- · Andrx counsel expressed frustration with Dr Langer’s performance;
- Dr. Langer clearly had the judge’s ear;
- The validity case ultimately comes down to Dr. Story vs. Dr. Langer;
- In that contest, given the presumption of validity and the burden to prove invalidity by “clear and convincing” evidence, Judge Jones will not invalidate $5 billion per year patents on the testimony of Dr. Story.
PRILOSEC TRIAL DAY 32
Introduction. Today was the first trial devoted to the ’281 process patent. AZ only asserts the patent against Andrx. Andrx appears to have reversed strategies. Whereas Andrx conceded validity but vigorously contested infringement of the ‘505 and ‘230 formulation patents, it is virtually conceding infringement but contesting the validity of process patent #281.
Rulings. Judge Jones made two important rulings:
- She precluded Genpharm from designating further deposition transcripts into the trial record. This ruling is important because it effectively closes the record on invalidity arguments;
- She admitted the file history of the recently issued AZ ‘706 patent. This ruling is important because it admits evidence that AZ will be able to use to undermine Andrx’s invalidity and inequitable conduct defenses against the ’281 patent.
The ’281 patent claims a process for making the three layer Prilosec dosage form of the formulation patents by:
- In situ formation of a protective layer
- By the reaction between the core containing a proton pump inhibitor [omeprazole] and an alkaline reaction compound; and
- An enteric coating;
- Within certain process parameters.
Infringement of the 281 patent
Dr. Langer testified that Andrx infringed claims 1, 2, 3, 7, 9, 16, 20 and 21. He based his testimony on Andrx’s admissions and Dr. Davies’ investigation of Andrx’s proposed generic Prilosec. Andrx formal admissions included:
- The claim preamble’s reference to an oral pharmaceutical formulation for omeprazole;
- That omeprazole is a proton pump inhibitor [PPI]
- That disodium phosphate is an alkaline reaction compound [ARC];
- That it used the ARC in the required concentration;
- That it applied an enteric coated material to the pellets; and
- That Andrx’s enteric coating is among the specified polymers.
The only element of the claim Andrx does not admit is whether its pellet includes an HPMC salt layer. Its presence was established by Dr. Davies’ tests, but denied by Andrx.
Andrx Cross-Examination was so perfunctory that Verdict concluded that Andrx has given up trying to shake Dr. Langer on cross-examination.
Andrx’s Expert on Non-Infringement and Invalidity
Dr. Banakar testified that the ’281 patent is invalid, and Andrx does not infringe. Because he has given expert testimony for Andrx in a number of other cases, Banakar’s credibility with the judge was questionable from the start of his testimony. The Andrx’s case for non-infringement of the ‘281 patent was half-hearted and its case for invalidity was weak.
Its case therefore depends on the inequitable conduct case that it has not yet presented.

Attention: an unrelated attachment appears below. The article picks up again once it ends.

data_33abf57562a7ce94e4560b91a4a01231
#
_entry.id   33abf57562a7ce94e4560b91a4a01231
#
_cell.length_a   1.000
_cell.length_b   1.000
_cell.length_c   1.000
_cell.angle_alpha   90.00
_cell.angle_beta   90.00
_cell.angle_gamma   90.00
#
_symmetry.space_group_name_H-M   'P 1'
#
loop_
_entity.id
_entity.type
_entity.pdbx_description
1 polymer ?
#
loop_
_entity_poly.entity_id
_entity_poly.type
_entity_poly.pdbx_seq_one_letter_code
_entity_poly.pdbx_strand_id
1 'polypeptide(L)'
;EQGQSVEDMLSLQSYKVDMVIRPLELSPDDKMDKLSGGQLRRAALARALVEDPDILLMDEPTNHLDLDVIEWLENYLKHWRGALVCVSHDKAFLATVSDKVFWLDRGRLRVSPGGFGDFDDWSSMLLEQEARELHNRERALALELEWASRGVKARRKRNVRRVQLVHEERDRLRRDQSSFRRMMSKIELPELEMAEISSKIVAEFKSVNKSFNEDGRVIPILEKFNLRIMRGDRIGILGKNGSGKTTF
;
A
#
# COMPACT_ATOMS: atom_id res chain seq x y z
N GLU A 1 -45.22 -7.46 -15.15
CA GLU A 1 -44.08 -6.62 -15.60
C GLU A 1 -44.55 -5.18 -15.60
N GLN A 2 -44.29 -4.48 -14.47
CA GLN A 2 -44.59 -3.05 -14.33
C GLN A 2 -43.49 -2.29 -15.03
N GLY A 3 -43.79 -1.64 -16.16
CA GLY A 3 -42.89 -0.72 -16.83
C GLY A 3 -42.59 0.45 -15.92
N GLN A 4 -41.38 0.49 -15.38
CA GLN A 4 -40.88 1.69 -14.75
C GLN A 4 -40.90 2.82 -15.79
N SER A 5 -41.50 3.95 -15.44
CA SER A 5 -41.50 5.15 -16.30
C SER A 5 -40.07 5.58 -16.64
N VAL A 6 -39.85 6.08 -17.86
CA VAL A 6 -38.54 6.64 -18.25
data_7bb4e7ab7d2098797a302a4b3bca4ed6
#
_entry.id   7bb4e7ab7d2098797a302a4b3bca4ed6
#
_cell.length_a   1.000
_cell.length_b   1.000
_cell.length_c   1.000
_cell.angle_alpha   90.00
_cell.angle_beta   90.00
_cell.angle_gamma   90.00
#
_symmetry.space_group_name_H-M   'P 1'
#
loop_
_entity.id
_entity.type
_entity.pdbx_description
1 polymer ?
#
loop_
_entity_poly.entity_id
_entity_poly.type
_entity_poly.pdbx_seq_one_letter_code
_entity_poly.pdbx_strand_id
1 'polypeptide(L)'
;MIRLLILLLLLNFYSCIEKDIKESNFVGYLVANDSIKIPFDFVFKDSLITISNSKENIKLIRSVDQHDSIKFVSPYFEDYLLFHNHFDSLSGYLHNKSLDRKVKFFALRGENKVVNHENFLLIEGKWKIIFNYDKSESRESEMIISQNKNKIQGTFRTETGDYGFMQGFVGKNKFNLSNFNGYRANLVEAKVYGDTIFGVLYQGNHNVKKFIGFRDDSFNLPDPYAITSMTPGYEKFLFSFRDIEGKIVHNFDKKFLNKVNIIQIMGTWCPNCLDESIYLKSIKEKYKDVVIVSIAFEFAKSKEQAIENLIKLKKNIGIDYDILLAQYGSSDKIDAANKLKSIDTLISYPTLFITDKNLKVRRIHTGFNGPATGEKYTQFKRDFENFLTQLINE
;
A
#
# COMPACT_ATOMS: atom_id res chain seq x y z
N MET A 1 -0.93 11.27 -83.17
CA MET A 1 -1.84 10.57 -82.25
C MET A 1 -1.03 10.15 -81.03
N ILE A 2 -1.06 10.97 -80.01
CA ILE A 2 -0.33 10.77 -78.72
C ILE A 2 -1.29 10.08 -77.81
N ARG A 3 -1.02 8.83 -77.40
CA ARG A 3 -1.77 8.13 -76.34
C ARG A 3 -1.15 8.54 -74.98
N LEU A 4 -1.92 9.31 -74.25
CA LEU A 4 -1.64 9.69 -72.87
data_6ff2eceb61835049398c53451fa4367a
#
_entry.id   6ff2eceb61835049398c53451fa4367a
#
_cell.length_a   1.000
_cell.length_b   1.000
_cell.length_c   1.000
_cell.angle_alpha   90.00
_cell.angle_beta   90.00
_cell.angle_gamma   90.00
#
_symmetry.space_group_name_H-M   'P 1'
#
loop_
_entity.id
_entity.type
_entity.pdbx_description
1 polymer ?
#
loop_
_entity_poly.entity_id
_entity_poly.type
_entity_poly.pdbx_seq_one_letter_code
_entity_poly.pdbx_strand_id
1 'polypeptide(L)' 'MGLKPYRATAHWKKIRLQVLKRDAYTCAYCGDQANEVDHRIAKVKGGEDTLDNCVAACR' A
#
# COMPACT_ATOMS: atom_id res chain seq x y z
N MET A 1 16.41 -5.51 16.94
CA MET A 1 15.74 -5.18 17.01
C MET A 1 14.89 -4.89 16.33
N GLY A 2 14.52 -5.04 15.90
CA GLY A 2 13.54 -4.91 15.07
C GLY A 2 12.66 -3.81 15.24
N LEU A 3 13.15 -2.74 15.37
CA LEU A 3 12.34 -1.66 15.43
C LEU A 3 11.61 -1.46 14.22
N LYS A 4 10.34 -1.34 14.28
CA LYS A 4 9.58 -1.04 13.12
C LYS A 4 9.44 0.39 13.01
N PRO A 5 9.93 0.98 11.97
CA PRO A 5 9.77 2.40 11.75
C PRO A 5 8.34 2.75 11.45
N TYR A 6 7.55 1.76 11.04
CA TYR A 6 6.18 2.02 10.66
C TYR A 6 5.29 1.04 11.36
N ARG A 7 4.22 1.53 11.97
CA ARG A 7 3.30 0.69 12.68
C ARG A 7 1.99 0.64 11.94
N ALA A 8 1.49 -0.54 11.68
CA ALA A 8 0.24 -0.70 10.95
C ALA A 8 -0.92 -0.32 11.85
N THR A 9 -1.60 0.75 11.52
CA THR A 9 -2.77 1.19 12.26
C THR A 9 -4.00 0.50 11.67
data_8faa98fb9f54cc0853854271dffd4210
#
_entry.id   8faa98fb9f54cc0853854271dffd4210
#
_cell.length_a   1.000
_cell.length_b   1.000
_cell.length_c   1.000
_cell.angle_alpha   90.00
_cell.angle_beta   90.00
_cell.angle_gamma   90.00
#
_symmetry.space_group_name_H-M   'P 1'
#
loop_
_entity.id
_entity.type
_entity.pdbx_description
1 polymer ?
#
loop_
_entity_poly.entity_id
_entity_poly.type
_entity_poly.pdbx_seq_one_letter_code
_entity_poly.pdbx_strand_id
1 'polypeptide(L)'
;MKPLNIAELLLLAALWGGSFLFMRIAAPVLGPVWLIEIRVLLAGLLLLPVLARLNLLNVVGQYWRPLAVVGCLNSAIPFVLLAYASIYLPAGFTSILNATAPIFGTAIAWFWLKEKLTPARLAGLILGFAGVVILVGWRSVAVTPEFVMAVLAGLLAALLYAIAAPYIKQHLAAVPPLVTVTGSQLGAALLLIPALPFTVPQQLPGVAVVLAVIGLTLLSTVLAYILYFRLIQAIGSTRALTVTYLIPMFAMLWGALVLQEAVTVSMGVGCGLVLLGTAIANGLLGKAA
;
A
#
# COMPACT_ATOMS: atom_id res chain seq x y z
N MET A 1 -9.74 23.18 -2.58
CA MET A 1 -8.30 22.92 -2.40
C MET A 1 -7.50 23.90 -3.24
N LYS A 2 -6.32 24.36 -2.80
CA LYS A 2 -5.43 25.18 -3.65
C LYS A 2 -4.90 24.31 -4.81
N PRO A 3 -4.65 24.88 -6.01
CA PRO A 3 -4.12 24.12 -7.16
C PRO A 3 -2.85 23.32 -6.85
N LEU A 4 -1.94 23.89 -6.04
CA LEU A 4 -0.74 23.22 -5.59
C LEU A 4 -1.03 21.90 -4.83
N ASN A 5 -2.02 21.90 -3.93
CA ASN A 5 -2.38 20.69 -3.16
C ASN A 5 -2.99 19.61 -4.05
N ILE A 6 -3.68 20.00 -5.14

Andrx claims it does not infringe because:
- Andrx’s core has omeprazole on its surface;
- Dr. Davies’ conditions for creating a protective film are not present in Andrx’s product;
- There is no free water;
- It is an organic rather than an aqueous suspension;
- It contains insufficient dibasic hydrogen phosphate;
- An AZ in-house report discloses that too little ARC prevents DHP reaction;
Dr. Banakar relied on some Astra’s documents to show what occurred under prior art processes. Dr. Banakar also based his invalidity opinion on two prior art references:
- A Korean manufacturing process patent application, and
- A decision of a Korean court or agency involving AZN’s suit against Chong Kun Dang Corp. (CKD decision)
Dr. Banakar also relied on the Affidavit of a Dr. Rhodes to show that formation of a separating layer is “inherent.” Invalidity by inherency is generally a long shot, but particularly here where it is based on two references and it depends on two documents that are not “prior art” because:
- They are not publications, and
- They post-date the ‘281 application dates.
On Cross-Examination, Dr. Banakar
- Blundered into asserting that the internal Astra document and Rhodes affidavit were prior art. This casts doubt on his opinion to the extent he relied on them;
- Was unable to distinguish arguments that contradicted his non-infringement arguments;
- Contradicted Andrx’s earlier positions on the need for testing to determine the existence of a separating layer; and gave factual testimony that further undermined the inherency argument.
PRILOSEC TRIAL DAY 33
Motions and Rulings: Judge Jones made an unexpected ruling, allowing Mr. Shin, a Korean lawyer to testify for Andrx as a quasi-expert on Korean patent law to authenticate documents and explain Korean patent procedures.
- Mr. Shin testified on direct examination for Andrx, authenticating the Korean documents relied upon by Dr. Banakar. His cross-examination was put off until tomorrow, to give Andrx time to produce certain additional documents that AZ had requested at his deposition.
- Judge Jones also issued an order setting the post trial briefing schedule on the trial to date. While she is scheduling post trial filings seriatim as the trial phases conclude, she is not expected to rule on any part of the case until all the evidence is completed in and proposed filings of fact and conclusions of law and other post trial briefs are filed.